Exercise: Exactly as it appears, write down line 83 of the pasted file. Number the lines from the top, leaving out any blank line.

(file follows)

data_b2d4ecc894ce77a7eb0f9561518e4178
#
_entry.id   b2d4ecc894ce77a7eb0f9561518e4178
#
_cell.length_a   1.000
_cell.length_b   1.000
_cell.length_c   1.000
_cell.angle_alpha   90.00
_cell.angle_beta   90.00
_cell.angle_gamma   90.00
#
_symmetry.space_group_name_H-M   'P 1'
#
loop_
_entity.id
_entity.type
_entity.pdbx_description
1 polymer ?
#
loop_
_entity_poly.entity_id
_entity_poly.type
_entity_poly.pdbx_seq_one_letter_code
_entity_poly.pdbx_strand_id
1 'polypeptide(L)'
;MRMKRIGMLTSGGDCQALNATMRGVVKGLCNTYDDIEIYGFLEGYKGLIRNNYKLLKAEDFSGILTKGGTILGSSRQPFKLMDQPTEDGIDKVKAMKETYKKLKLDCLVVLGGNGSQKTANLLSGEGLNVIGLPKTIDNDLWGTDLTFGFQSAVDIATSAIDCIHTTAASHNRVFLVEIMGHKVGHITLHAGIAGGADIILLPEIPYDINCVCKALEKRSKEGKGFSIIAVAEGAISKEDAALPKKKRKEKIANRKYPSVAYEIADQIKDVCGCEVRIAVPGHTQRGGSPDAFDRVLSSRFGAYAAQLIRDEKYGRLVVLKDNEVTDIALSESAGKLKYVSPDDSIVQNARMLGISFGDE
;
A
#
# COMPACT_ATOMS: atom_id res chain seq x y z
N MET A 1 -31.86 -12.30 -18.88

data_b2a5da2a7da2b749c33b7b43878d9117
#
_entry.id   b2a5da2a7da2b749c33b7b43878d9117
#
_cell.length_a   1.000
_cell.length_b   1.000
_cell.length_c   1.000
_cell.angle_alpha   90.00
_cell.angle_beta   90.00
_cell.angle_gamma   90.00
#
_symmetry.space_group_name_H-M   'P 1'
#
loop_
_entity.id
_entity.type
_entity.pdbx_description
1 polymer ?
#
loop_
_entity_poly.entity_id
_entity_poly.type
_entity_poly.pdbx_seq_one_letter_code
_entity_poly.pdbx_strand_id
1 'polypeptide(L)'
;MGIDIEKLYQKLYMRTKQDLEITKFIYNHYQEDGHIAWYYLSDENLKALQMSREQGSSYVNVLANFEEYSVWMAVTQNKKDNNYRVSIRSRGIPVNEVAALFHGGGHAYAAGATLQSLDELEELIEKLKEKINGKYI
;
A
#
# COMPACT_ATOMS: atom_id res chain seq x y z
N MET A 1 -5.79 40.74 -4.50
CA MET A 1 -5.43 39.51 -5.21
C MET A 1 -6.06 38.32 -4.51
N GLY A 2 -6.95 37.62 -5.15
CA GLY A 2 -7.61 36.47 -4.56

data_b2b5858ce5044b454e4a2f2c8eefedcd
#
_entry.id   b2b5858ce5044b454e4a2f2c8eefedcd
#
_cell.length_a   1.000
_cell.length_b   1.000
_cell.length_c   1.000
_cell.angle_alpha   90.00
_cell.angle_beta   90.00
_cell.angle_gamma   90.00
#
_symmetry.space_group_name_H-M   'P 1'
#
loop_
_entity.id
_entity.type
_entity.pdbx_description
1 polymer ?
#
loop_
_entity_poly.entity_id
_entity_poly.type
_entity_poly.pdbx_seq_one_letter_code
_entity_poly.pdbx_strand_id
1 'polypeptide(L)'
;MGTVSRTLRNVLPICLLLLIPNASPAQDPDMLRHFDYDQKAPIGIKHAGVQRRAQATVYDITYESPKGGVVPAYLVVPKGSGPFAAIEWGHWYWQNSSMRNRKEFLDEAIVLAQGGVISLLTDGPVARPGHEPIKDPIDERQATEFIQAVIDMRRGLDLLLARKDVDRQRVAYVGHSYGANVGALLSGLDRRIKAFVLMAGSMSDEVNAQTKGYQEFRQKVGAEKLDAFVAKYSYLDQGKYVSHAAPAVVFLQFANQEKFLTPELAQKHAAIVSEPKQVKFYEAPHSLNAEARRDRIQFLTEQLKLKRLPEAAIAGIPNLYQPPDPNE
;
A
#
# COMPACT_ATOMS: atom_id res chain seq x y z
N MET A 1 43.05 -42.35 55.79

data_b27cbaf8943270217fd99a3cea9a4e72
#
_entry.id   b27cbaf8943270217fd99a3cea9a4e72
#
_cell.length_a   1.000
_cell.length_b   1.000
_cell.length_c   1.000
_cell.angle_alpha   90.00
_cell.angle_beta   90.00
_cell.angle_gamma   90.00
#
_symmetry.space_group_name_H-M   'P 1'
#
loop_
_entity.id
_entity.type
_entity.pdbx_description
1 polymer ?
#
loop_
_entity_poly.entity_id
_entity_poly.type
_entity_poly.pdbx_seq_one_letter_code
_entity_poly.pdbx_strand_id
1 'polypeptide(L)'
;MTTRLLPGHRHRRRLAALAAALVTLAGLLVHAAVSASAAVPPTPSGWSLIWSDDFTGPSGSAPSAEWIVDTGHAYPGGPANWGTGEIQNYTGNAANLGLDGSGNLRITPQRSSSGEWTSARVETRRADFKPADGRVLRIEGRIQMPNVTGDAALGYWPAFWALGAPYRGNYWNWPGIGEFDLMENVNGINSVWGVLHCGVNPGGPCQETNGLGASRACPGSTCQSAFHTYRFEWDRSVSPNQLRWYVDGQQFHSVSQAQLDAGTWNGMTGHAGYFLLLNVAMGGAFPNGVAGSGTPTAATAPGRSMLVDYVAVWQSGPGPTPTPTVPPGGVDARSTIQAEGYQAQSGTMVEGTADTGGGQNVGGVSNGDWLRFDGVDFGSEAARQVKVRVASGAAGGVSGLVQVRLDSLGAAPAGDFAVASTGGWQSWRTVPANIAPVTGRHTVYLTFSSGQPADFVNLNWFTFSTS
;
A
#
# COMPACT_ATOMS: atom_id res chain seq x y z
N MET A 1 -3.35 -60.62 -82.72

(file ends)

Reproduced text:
_entity.pdbx_description